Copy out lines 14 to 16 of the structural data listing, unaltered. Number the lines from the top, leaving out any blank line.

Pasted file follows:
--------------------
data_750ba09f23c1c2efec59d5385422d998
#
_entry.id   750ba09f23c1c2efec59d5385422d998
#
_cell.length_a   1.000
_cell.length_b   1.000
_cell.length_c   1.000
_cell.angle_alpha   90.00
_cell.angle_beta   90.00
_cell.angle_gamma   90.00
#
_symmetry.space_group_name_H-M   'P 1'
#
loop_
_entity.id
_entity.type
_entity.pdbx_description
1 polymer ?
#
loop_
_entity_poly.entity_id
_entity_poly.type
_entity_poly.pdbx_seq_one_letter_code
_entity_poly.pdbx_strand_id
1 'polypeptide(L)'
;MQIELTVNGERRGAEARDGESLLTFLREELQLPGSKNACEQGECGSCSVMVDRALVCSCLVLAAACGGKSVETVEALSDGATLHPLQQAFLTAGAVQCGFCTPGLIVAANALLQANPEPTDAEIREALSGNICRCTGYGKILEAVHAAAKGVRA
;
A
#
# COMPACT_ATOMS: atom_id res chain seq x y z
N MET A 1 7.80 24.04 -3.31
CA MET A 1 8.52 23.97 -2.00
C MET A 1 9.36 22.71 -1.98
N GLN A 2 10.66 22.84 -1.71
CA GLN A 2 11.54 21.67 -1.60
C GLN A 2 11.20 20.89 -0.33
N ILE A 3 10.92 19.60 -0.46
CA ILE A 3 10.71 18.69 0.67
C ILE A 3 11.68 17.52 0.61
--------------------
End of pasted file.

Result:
loop_
_entity.id
_entity.type